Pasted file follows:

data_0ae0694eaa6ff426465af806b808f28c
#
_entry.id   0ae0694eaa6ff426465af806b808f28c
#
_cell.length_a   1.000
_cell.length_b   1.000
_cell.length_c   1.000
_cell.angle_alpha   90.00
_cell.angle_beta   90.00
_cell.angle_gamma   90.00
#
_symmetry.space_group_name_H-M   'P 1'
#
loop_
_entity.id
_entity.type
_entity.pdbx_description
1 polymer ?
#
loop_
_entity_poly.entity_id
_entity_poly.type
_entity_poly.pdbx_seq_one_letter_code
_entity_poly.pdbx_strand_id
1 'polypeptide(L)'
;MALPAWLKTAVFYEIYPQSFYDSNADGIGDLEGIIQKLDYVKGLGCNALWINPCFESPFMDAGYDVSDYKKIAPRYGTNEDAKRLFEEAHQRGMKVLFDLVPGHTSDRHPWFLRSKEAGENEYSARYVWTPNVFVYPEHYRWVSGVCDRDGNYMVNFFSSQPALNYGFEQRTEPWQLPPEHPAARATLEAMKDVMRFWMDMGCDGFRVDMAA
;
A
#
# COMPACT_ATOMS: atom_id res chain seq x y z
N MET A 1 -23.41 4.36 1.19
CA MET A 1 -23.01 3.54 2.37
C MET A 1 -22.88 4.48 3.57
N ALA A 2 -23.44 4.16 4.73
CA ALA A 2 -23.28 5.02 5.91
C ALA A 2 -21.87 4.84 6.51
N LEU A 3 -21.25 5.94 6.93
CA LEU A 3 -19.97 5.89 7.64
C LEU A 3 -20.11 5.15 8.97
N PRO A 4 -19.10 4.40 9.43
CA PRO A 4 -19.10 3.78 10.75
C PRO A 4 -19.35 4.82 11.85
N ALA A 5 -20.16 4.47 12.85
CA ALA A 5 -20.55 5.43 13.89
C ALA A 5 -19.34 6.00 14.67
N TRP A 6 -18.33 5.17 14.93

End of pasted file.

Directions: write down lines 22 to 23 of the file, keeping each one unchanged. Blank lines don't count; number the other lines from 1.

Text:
_entity_poly.type
_entity_poly.pdbx_seq_one_letter_code